A lot has been discussed in the education sector regarding the skills of the 21st century. Critical thinking, digital literacy, collaboration and self-management appear among these skills that every person who ventures to live a large part of this century should incorporate.
The skills of the 21st century were thought at the beginning of the 2000s, where certainly the projections of how the years would advance fell short. Few expected that globalization would end up being a catalyst for the spread in record time of a virus that caused the death of almost 7 million people; only some science fiction movies managed to predict where artificial intelligence has us today; the scientific community had a much more hopeful scenario of reversing climate change. Nor did we imagine that democracy could falter so much just a few years into the century.
Today the skills that are needed to face this time of multiple changes, overlapping crises and high uncertainty are different. Obviously we also need critical thinking, collaboration, innovation and creativity. But we may need to make more use of our ability to recover our lives and social systems after catastrophes, to learn new skills after a technological event or some unexpected weather event has wiped out the industry we work in, and to restore the systems we inhabit and recover the functionalities of natural ecosystems.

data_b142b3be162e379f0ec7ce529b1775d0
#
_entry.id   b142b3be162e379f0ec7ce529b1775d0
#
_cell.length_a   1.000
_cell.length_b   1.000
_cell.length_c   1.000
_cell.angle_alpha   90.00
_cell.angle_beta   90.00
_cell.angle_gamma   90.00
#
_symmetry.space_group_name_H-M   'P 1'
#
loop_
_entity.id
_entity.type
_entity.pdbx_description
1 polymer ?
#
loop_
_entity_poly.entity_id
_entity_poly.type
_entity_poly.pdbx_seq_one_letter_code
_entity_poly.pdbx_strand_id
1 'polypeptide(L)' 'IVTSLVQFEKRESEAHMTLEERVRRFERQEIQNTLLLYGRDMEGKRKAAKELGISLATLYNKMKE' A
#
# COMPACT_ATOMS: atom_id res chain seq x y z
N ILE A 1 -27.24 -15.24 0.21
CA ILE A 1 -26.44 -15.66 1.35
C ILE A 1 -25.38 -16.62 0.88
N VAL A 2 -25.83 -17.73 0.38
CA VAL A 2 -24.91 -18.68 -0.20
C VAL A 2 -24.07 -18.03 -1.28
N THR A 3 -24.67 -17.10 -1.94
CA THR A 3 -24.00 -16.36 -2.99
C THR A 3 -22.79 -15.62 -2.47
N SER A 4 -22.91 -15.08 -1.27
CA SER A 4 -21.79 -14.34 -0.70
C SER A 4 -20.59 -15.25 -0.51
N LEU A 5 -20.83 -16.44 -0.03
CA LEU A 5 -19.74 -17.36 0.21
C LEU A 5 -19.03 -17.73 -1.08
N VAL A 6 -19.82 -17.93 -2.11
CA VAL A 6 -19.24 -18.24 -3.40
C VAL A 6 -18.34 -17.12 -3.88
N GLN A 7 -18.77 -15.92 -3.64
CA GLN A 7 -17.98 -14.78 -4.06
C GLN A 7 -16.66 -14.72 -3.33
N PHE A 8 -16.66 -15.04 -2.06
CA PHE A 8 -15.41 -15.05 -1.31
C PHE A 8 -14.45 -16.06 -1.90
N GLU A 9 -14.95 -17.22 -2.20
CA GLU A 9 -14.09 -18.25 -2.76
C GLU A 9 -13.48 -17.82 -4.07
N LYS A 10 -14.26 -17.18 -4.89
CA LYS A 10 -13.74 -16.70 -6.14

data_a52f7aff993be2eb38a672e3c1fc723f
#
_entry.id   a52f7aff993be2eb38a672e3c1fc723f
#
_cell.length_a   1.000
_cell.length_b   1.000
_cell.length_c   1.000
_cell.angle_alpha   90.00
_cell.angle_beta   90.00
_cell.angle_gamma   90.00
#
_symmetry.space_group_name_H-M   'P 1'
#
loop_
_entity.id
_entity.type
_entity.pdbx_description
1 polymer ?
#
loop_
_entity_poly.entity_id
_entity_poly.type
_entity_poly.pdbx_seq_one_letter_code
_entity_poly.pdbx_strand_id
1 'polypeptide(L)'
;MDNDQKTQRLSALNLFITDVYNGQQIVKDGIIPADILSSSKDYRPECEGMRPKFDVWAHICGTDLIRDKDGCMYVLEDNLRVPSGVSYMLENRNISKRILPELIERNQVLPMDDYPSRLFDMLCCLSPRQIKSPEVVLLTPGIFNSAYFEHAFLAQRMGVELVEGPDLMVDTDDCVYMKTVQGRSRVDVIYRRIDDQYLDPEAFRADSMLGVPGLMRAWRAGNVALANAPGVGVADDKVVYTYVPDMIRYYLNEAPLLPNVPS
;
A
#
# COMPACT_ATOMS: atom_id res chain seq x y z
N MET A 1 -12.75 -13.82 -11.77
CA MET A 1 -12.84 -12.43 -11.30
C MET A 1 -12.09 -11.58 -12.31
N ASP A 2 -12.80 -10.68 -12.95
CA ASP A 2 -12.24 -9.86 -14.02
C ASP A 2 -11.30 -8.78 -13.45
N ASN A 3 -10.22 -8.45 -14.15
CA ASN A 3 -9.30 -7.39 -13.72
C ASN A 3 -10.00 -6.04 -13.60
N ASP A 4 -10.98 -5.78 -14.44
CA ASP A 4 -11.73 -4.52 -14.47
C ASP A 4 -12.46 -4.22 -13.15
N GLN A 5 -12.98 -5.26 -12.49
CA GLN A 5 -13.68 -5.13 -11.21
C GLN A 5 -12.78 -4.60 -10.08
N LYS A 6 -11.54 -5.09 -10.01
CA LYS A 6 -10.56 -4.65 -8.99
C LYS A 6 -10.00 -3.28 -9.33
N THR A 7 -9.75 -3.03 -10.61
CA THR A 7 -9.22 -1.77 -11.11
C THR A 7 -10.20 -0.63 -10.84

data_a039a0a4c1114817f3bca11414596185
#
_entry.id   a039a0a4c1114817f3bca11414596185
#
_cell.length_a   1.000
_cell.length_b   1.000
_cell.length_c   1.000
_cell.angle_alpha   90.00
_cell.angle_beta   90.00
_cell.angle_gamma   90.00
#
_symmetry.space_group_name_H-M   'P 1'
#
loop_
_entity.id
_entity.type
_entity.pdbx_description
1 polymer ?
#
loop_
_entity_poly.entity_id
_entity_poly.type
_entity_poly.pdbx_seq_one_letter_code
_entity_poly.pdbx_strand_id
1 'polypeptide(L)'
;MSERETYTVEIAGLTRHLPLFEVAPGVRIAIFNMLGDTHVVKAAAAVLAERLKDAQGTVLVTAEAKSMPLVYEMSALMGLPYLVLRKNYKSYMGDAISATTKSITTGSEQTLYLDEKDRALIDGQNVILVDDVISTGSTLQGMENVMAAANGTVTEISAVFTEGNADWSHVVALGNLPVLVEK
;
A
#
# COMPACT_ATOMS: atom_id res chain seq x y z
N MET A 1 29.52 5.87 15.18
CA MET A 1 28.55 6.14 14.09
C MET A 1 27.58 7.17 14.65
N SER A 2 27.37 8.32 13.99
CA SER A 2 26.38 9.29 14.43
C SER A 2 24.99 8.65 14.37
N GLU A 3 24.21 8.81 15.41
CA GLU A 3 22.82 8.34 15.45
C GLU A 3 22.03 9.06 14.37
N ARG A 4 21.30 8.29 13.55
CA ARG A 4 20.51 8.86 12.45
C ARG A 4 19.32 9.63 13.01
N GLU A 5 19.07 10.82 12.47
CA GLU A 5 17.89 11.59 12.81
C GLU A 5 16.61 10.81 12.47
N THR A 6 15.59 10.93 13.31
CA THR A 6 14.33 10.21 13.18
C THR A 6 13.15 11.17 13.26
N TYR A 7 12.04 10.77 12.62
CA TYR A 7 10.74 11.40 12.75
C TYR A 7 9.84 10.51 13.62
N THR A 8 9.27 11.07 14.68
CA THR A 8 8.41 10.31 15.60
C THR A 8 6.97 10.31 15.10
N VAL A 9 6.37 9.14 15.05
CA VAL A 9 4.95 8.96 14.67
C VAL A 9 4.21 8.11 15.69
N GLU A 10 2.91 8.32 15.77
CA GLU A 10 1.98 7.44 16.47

This set of skills constitute our resilience capacity. Resilience is taught, trained and improved. By learning to manage stress, we improve our way of responding to events that totally change our way of living, fostering social connection and a sense of community, and increasing the chances that the social functions of our environment will recover and be maintained over time. And by rehearsing different possible situations of extreme events, we can also be more prepared for this century, which has progressed very differently from how we thought a couple of decades ago.
In short, the skills necessary to face the 21st century have evolved as we face a series of unexpected and complex challenges. While the traditional skills of critical thinking, digital literacy, and collaboration are still important, now we must learn to be more resilient and able to recover quickly from crises and catastrophes. In this way, resilience is a skill that can be trained and improved, and it is essential to face the challenges that await us in the future and that is what we seek to promote with the work we do at 2811, by promoting work for the regeneration, together with different types of organizations.